Scoliosis in cerebral palsy develops in about two-thirds of patients with total body involvement. The relationship between scoliosis and hip dislocations is not well established. Risk factors for progression include curves >40° before age 15 years, thoracolumbar location and coexisting pelvic obliquity. These curves differ from idiopathic scoliosis by having an earlier onset, a greater likelihood of progressing before and after skeletal maturity, less likely to respond to orthotic management, and more likely to require operative stabilization. Progression after skeletal maturation is greatest if curves >50°, with progression of about 1.5° per year.
The disability from scoliosis includes difficulty in sitting and balance, cardiopulmonary and GI problems, ischial ulcers, and complications in custodial care.
These children have a systemic illness, and a total evaluation is essential.
General evaluation Be certain the diagnosis is accurate to better understand the natural history and potential for disability. Assess the child’s motor and mental status, family situation, nutritional status, pulmonary status, and general health.
Back examination Observe the child sitting, standing, and walking. Note balance, sagittal alignment, and severity. Examine the child prone to assess pelvic obliquity. If the scoliosis is secondary to infrapelvic obliquity, focus attention on the hips rather than the spine. Assess sagittal alignment.
Curve patterns fall into several categories.
Imaging Study with an AP and lateral 36-inch radiographs made with the child sitting. If the hip examination is abnormal, add an AP film that includes the pelvis on the same film to assess the relationship of the hip and spine deformity. Make the spine radiographs with the child sitting when possible.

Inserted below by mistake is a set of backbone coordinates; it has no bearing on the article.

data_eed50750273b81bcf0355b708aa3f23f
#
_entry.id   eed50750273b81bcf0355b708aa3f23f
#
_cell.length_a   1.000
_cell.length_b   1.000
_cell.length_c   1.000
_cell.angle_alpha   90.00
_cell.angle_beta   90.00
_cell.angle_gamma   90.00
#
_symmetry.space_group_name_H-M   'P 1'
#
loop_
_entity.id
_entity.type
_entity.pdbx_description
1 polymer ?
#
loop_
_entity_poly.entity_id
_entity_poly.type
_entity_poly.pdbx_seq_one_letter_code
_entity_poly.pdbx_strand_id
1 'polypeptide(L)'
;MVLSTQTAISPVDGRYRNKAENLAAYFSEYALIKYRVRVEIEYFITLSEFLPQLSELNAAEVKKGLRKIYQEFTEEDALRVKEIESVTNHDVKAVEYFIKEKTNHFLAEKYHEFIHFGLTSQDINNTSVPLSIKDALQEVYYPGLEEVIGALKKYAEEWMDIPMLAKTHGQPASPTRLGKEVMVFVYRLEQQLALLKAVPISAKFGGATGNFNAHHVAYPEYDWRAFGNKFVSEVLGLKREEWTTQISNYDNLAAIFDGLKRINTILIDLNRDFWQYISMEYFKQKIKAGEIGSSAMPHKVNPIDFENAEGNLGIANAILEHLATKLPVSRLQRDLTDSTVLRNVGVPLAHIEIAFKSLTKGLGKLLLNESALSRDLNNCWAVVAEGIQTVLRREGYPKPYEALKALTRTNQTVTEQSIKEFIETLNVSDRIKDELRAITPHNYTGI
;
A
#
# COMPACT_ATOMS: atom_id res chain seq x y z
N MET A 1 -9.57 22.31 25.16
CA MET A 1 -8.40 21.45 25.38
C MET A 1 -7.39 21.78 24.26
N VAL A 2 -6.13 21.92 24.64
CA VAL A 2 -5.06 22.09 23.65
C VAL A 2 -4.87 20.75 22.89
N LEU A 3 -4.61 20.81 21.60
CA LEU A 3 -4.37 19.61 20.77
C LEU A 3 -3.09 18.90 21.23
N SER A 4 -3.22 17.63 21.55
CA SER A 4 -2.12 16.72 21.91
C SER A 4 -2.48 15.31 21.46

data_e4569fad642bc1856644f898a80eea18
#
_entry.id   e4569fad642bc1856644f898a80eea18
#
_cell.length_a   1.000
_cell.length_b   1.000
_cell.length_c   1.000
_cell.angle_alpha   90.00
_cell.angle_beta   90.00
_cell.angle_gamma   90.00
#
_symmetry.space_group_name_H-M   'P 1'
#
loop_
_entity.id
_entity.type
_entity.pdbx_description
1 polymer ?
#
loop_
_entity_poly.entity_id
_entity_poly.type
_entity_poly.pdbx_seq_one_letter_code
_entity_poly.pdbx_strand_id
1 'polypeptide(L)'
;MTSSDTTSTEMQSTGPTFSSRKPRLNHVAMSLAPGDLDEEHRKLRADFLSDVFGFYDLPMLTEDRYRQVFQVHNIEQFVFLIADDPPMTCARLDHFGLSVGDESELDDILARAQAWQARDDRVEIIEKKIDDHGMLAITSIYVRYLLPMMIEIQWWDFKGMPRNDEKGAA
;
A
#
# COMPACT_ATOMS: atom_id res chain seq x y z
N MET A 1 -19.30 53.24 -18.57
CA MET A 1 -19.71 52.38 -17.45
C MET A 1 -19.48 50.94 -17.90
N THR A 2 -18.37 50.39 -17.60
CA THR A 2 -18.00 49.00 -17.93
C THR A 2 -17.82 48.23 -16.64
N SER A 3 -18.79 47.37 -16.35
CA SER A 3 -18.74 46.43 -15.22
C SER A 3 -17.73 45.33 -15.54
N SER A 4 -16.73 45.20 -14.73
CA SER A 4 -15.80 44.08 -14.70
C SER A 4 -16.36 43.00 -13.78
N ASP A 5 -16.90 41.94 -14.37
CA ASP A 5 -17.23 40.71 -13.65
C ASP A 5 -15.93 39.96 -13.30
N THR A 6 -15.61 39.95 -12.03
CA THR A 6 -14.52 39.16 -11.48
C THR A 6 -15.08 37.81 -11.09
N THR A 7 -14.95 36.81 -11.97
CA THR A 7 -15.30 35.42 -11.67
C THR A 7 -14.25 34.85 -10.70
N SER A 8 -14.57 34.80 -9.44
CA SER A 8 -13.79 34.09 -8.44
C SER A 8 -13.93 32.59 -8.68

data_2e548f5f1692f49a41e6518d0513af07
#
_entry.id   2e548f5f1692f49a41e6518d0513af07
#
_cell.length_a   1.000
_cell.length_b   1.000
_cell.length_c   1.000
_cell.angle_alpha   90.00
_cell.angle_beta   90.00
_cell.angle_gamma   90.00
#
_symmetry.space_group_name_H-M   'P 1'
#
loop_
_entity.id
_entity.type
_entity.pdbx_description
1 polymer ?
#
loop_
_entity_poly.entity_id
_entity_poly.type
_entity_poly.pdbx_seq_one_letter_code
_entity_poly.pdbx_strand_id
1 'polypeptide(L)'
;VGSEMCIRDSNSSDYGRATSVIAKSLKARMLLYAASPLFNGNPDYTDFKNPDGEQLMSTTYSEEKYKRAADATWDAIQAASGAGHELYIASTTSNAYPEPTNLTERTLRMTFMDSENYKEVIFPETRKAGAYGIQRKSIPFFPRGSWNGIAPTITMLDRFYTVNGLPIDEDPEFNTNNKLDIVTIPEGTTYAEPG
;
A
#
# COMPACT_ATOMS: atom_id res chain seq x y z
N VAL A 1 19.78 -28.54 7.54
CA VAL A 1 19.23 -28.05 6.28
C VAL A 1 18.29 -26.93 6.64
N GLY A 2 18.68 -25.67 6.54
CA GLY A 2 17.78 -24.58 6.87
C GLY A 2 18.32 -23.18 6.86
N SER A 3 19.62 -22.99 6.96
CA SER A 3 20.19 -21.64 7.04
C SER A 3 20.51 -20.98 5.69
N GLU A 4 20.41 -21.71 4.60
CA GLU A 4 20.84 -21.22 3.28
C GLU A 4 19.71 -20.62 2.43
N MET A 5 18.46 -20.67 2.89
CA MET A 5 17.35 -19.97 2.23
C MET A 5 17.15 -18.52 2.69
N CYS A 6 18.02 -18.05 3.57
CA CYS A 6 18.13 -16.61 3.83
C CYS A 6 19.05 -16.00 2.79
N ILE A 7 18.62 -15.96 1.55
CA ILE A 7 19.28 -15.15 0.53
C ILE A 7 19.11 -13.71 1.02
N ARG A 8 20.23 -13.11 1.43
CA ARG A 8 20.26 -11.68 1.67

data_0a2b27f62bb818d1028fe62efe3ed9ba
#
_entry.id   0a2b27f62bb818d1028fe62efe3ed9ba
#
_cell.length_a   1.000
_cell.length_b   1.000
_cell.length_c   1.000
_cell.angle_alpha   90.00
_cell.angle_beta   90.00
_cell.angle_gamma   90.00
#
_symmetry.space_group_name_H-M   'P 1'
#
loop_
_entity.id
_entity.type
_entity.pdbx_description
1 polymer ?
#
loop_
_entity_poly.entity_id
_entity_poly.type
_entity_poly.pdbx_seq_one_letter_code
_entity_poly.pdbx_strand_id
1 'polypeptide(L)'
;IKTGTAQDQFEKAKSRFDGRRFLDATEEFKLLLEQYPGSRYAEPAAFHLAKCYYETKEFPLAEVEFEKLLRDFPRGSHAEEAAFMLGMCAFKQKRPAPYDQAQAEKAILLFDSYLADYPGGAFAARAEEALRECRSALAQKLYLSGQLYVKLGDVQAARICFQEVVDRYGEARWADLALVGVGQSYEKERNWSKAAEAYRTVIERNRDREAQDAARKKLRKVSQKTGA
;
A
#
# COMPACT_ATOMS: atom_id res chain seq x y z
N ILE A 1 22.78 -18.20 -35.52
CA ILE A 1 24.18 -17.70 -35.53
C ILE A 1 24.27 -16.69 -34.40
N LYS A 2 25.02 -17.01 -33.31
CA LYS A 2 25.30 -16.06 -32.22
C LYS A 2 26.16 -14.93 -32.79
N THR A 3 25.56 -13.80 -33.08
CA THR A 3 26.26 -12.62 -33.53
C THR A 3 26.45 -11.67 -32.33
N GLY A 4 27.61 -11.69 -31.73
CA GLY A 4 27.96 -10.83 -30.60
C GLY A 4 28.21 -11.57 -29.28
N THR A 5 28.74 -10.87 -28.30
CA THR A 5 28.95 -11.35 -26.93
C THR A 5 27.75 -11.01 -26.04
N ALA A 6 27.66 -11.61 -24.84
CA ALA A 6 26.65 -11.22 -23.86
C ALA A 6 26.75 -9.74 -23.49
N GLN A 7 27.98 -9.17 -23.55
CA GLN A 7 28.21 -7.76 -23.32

Laboratory evaluation Make these essential studies prior to any surgical procedure. Assess albumen levels, pulmonary function (vital capacity), and lymphocyte count.
Treatment of Scoliosis in Cerebral Palsy
Manage considering the natural history, the potential for disability, and the effectiveness of the various treatment options. Because management is often complex, controversial, and long-term, give greater consideration to the family’s wishes than is usually appropriate when medical indications are better established.
Observation is the initial and often primary mode of management for most curves. During each clinic visit, screen for scoliosis with a forward bending test as part of the general physical examination.
Orthotic management may be tried at bedtime and to provide stability for sitting and wheelchair support. Often orthotic management is combined with special seating devices to provide stability and symmetry. Orthotics and exercise treatments do not change the progression of the curve.
Operative correction Certain principles guide operative correction. Control progressive curves by surgery to provide stability for sitting. Posterior fusion is usually adequate for curves under about 70°. Large curves may require anterior release followed by posterior fusion. This correction is usually achieved in one operative session. Most fusions are long and extend to include the pelvis. A major effort is made to provide sagittal plane correction to facilitate sitting and promote cardiopulmonary function.